Optic neuropathies have been described in HIV patients. They may be caused by a variety of pathologies including infectious, compressive and inflammatory processes. Of interest is the optic neuropathy related to the HIV itself.17,18 In this series HIV was assumed to induce primary optic neuropathy in seven patients, representing 4% of the study population and 7% of patients with neuro-ophthalmological manifestations. The diagnosis was made by exclusion, in the absence of both any ophthalmoscopically observable retinopathy and any other cause of optic neuropathy. There is currently enough evidence that the optic nerves of HIV infected patients can undergo chronic degeneration resulting in axonal loss.10,19 Despite the enormous amount of research devoted to neurodegeneration in HIV infection, there remain a number of unclarified questions in relation to the mechanism by which HIV induces primary optic neuropathy. The current widely accepted theory emphasises the key role of tumour necrosis factor alpha (TNF-α) in the genesis of primary HIV optic neuropathy.20,21 In HIV dementia, which is a good example of axonal death in HIV patients and where the pathogenesis of neuronal damage has been widely investigated, the damage has been ascribed at least partly to the combined effect of neurotoxic agents including viral proteins and neurotoxic factors released from activated microglia and macrophages.5,22 Thus, our opinion is that primary optic neuropathy may result from the combination of both mechanisms, with the understanding that the mechanism having the key role may vary depending on factors yet to be determined by further studies.

In this study, eye movement disorders (abnormal saccades and pursuits) were the most frequent manifestations regardless of the aetiology. They were present in half of the study population and in 86% of patients with neuro-ophthalmological complications. This finding is consistent with the result of previous clinical and electrophysiological studies, which have shown that abnormal saccades and smooth pursuits are present in HIV infected subjects including those without any other clinical manifestation of HIV infection.23–27 These ocular movement disturbances are believed to be more frequent in subjects with HIV dementia. Some investigators have postulated that in asymptomatic HIV subjects they represent early manifestations of HIV dementia.28 In our series 12/14 patients with HIV dementia had abnormal saccades and pursuits. Besides, many others without dementia but with other HIV related CNS diseases exhibited the same manifestations. Whether or not all cases of ocular movements disorders are exclusively caused by HIV itself is therefore questionable, as concurrent opportunistic infections and other factors yet to be elucidated may have a role in the genesis of such abnormalities. Most patients with eye movement disturbances had both abnormal saccades and pursuits. This, together with the high prevalence of eye movement disturbances, suggests that the anatomical structures involved in the control of saccades and smooth pursuits are frequently involved in HIV infected subjects.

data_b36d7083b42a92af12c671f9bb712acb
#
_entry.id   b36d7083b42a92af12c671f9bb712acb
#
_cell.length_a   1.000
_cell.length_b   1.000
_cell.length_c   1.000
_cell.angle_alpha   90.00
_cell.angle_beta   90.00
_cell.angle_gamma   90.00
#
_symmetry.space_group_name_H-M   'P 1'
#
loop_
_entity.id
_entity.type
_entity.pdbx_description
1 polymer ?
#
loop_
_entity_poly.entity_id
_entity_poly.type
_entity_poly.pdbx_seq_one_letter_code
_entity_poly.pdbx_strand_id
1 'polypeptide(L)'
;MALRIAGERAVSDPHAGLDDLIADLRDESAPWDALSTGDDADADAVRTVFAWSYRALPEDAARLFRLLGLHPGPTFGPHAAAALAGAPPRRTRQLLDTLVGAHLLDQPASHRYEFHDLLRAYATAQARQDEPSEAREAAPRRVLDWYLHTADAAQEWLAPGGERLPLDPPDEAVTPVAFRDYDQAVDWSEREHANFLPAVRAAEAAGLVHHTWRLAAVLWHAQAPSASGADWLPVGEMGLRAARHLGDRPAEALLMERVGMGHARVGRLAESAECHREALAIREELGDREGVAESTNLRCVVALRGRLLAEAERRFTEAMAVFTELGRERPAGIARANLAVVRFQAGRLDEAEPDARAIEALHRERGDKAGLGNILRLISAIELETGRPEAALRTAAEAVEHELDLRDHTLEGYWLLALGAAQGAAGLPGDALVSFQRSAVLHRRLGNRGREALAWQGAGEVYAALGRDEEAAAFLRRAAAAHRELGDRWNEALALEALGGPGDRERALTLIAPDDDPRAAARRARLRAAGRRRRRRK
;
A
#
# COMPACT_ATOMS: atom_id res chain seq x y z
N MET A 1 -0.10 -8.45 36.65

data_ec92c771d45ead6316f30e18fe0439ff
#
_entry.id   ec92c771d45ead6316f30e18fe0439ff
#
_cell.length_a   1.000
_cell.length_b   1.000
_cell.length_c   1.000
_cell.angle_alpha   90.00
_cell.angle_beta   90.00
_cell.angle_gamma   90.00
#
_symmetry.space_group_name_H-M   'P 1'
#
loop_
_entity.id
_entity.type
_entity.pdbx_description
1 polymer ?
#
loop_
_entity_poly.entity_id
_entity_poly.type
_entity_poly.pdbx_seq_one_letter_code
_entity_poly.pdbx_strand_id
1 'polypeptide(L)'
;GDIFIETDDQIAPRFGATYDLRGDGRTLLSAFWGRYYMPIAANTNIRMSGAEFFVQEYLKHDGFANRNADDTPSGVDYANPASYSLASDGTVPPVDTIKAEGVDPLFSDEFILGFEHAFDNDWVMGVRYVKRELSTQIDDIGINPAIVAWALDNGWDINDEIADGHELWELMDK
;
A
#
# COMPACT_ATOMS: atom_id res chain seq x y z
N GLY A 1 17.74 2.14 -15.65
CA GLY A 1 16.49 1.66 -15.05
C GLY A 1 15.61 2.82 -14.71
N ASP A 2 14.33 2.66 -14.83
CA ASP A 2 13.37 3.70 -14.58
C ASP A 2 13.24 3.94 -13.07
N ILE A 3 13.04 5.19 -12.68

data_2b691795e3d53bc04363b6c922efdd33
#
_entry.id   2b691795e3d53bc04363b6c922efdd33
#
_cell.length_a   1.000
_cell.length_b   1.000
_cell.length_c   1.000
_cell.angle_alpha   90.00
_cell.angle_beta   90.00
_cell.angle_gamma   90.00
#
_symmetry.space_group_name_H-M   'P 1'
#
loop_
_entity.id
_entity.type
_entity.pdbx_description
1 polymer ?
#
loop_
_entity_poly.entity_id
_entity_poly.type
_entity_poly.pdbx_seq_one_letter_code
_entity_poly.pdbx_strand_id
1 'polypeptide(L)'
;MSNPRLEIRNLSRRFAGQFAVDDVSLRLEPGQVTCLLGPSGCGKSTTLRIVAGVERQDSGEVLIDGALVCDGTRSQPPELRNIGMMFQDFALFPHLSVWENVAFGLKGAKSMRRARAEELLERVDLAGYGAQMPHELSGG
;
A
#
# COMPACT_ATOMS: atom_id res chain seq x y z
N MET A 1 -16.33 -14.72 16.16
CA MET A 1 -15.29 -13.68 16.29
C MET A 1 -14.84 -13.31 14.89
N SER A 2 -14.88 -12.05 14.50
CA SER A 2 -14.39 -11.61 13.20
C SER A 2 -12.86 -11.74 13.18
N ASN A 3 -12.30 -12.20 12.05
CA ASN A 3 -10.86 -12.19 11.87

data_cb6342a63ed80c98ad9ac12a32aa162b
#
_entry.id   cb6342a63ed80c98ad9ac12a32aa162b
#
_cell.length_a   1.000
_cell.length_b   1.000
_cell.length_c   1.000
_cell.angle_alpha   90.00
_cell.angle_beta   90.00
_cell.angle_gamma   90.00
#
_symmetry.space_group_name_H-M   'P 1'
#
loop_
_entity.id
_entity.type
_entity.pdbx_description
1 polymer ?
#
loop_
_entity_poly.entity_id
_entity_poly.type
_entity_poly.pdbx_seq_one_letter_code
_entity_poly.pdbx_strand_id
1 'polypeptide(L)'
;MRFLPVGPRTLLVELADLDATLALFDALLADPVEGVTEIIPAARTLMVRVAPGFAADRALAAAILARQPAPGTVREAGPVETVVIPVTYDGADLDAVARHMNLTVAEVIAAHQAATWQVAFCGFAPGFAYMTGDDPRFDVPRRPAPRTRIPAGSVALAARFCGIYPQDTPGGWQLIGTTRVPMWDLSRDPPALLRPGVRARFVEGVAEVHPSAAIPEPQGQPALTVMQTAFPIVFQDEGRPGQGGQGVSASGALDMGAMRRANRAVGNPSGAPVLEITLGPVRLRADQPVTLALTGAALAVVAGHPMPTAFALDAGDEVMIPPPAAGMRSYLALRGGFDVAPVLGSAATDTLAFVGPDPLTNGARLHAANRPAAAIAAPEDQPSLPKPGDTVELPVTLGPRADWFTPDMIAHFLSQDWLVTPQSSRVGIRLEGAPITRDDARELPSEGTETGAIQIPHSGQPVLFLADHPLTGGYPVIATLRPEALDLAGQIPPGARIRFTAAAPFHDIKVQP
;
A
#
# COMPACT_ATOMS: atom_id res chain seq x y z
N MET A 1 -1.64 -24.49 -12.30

The prevalence of ocular nerve palsy found in the present study is 25%. In the series reported by Helweg-Larsen et al,29 only 17 of 589 patients with neurological manifestations (3%) had ocular nerve palsy. The prevalence of such disorders in patients with AIDS, regardless of the presence of neurological symptoms, has been reported to range between 3% and 8%.9,30,31 Similarly to previous reports,7,9,32 palsies involving the sixth and third cranial nerves were the most frequent in the present study, and toxoplasmosis and cryptococcosis were the two most common causes. The sixth cranial nerve has a long course, which makes it more vulnerable, especially to high intracranial pressure. The trochlear nerve, though the longest of the ocular motor nerves, seems to be rarely affected. It is however worth stressing that in a number of cases the exact cause of cranial nerve palsy is complicated by the presence of concurrent multiple potential underlying aetiologies.

VEPs were abnormal in 57% and 42% of patients with and without neurological symptoms, respectively. In HIV infected subjects subclinical abnormal VEPs have been reported to range from 3% to 49%,33–36 though completely normal VEPs in both neurologically symptomatic and asymptomatic HIV infected subjects have also been found.37 Interestingly, the number of subjects with abnormal VEPs did not differ significantly in the two groups. These findings may indicate that HIV positive patients with neurological symptoms are not at higher risk for optic nerve damage than those without neurological manifestations. They further support both the hypothesis according to which axonal loss of the optic nerve is a common process occurring in all HIV infected subjects38,39 and the results of previous histological studies.10,19 The significant difference observed between the mean latencies of subjects with and those without neurological symptoms may suggest that the earlier have more damage in the visual pathways compared to the latter. There is currently considerable evidence suggesting that, despite normal visual acuity, HIV infected subjects may have subclinical dysfunction of the optic nerves/retrochiasmal visual pathways that can be detected using electrophysiological methods.33,35 Whether alteration of electrophysiology found in this study originates only from the optic nerve dysfunction remains unclear, since a loss of cortical neurons has been found in asymptomatic HIV positive subjects in early stages of the infection.40 These lesions as well as others affecting the retrogeniculate part of the visual pathways, especially the primary visual cortex, may result in delay in both cortical processing and signal generation and thus in VEP abnormalities.

In conclusion, neuro-ophthalmological manifestations are various and common in neurologically symptomatic HIV infected patients in sub-Saharan Africa. They are mainly caused by opportunistic infections, among which toxoplasmosis and cryptococcosis are the most common. The VEP results indicate that subclinical dysfunction in the visual pathways is a common phenomenon in both HIV infected patients with and without neurological symptoms, but neurologically symptomatic patients seem to have more damage to their visual pathways.


The Norwegian Educational Loan Fund and the University of Bergen, Norway, supported this study. We wish to thank Dr José Nkoy at the Unit for Infectious Diseases, Department of Internal Medicine, Kinshasa University Hospital, for assistance in tracing the patients.